Author Mentoring: The Art of Paying It Forward

By: Kathleen Pickering


I spent most of this past week at The Myrtles, a haunted plantation in Louisiana, with my mentor, the award winning, New York Times Best Selling author, Heather Graham. Luckily for me, Heather is not only my mentor, but my dear friend. (I don’t even know if she knows she’s mentoring me!)

I accompanied Heather and her family “on location” to shoot the new book trailer for her upcoming “Krewe of Hunters” series with Mira Books. As my mentor, Heather showed me how to set up a script, find a location, hire a videographer and assemble a cast of actors (with costumes) and work within a budget to accomplish in one afternoon what promises to be an exciting and entertaining introduction to her next book series.


Heather Graham on location at The Myrtles, St. Francisville, LA

I enjoyed all of this instruction while having fun. I came away realizing that while mentoring doesn’t always lead to friendship, friendship surely leads to mentoring. Mentoring is an important facet of any role in life, not just writing. Many corporate mentoring programs involve software such as the TogetherApp, an employeee mentoring software that tracks the progress between the mentor and the mentee(s). In writing, mentoring is an organic essence of a writing community. Joining Florida Romance Writers, Romance Writers of America, Mystery Writers and Thriller Writers has immersed me in conversations with other authors from which I have come away a better writer—just by sharing information. Many times, I’m lucky to make friends with some of my most favorite authors. In turn, when I meet new writers, I answer their questions, offer them help with works in progress, or point them in whatever direction I can to help further their career.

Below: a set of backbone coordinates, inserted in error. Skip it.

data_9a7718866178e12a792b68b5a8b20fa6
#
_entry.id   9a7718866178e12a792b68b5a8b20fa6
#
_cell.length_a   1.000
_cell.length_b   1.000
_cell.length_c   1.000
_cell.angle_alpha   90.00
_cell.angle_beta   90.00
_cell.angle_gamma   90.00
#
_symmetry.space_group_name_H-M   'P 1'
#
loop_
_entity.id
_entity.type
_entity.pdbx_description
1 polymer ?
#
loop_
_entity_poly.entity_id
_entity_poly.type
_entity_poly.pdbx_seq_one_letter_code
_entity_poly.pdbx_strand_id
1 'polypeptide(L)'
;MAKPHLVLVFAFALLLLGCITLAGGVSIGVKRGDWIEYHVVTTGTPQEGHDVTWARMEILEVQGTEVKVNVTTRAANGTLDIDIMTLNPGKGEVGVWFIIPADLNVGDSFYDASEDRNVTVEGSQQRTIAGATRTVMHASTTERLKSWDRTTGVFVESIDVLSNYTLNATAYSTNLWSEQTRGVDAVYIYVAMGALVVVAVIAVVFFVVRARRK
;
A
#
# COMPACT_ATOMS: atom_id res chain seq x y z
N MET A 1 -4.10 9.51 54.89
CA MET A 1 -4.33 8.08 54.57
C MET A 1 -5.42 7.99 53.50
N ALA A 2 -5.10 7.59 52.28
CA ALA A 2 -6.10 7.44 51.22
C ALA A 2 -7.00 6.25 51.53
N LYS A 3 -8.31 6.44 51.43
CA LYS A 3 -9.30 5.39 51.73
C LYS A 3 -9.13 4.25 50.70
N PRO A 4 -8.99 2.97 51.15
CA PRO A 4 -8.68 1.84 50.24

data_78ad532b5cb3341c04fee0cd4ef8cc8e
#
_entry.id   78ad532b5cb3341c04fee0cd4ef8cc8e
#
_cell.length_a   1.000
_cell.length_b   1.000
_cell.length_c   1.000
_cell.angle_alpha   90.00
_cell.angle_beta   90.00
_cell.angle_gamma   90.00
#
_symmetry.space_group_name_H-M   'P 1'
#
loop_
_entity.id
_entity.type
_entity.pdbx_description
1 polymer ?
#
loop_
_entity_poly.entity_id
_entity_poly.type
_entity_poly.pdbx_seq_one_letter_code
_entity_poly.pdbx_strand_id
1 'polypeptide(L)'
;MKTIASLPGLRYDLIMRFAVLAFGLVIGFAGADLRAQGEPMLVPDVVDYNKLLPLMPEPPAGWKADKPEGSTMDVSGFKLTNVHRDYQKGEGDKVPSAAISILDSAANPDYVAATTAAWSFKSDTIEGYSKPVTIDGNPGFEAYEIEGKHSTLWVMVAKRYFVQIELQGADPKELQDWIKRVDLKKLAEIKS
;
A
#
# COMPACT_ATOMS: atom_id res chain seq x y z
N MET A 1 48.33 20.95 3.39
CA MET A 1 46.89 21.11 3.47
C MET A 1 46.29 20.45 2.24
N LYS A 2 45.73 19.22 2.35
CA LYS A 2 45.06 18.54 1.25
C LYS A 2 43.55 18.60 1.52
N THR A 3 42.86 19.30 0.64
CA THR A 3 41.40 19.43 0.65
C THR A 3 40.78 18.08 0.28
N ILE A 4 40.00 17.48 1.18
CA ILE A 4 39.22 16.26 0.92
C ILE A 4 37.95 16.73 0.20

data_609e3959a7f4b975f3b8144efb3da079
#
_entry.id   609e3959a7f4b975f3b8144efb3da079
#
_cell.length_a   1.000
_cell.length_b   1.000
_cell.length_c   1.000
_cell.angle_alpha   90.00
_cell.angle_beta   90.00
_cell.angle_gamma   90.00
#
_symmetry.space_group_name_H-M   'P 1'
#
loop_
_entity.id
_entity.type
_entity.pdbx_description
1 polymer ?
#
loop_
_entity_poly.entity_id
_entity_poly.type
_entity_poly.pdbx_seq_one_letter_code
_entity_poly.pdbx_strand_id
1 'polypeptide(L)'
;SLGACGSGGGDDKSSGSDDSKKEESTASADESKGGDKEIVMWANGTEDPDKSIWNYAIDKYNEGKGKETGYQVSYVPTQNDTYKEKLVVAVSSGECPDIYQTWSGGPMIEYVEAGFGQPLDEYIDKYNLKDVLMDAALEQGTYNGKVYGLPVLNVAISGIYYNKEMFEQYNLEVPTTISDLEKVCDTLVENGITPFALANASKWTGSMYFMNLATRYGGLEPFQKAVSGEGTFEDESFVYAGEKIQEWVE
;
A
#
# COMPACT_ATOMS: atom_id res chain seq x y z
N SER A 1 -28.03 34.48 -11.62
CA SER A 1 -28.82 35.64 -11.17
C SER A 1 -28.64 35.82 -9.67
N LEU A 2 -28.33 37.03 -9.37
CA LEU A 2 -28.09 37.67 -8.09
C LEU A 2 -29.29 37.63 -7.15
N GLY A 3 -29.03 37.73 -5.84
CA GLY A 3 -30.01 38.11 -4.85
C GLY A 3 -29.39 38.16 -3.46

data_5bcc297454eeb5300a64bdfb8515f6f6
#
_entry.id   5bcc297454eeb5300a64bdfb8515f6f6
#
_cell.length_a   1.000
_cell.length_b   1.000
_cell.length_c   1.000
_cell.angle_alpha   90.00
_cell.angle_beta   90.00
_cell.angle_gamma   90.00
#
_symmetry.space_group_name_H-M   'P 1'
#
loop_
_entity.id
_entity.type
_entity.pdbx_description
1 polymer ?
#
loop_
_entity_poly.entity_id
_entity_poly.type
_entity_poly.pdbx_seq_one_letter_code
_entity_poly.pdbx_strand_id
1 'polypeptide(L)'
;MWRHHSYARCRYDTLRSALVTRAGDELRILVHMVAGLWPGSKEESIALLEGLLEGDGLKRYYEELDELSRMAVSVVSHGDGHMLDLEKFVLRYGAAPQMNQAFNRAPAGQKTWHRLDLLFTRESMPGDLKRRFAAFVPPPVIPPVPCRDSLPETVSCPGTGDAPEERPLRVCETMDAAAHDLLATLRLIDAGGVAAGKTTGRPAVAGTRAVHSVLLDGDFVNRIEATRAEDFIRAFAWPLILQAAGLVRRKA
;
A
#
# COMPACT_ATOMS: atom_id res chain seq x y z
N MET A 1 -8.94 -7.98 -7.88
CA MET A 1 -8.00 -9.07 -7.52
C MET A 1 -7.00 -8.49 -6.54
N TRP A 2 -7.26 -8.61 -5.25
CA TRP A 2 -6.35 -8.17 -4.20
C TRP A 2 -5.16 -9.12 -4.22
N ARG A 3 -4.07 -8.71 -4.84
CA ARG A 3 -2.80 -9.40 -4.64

Mentoring is an author’s way to “pay it forward” or in other words, to do good for someone in advance of good happening for you. When we pay it forward, we take mega-leaps in our own careers, as well. Heather showed me how she uses her skills and years of experience to create media content. In turn, I followed the cast around the plantation, videoing behind the scenes. (With equipment I bought through more mentoring from Fred Rae, a member of Mystery Writers.) To thank Heather for the fun—and the lessons, I plan to create up to 20 (depending on the quality of my photography!) short “behind the scenes” videos for YouTube, Facebook and iTunes to help herald Heather’s upcoming series. (I’ll be sure to post them on my website, as well.)